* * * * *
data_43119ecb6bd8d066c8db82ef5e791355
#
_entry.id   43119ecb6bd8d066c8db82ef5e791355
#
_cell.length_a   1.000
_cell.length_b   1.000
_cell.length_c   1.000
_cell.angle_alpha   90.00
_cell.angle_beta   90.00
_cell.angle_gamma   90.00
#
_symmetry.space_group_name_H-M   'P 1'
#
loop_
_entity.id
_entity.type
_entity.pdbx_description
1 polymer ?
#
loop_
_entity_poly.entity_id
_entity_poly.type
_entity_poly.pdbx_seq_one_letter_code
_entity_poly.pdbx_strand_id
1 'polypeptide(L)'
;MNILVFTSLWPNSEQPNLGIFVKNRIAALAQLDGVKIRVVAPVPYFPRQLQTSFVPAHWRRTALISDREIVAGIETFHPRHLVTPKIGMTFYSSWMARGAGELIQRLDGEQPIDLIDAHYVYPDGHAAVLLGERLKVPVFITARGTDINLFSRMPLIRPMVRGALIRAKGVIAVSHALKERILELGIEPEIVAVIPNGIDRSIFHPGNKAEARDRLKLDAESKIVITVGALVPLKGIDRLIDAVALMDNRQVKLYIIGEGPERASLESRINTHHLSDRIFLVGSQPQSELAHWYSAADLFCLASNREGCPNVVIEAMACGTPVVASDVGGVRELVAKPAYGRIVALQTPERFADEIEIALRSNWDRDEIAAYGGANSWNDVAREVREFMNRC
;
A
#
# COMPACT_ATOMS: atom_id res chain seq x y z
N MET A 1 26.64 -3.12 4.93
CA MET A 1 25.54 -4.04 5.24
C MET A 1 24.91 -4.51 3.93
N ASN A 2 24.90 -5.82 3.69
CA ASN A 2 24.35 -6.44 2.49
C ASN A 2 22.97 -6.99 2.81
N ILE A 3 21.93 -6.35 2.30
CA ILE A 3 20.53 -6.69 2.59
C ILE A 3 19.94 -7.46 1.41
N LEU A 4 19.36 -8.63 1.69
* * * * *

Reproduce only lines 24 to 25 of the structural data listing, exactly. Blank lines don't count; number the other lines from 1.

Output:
_entity_poly.pdbx_strand_id
1 'polypeptide(L)'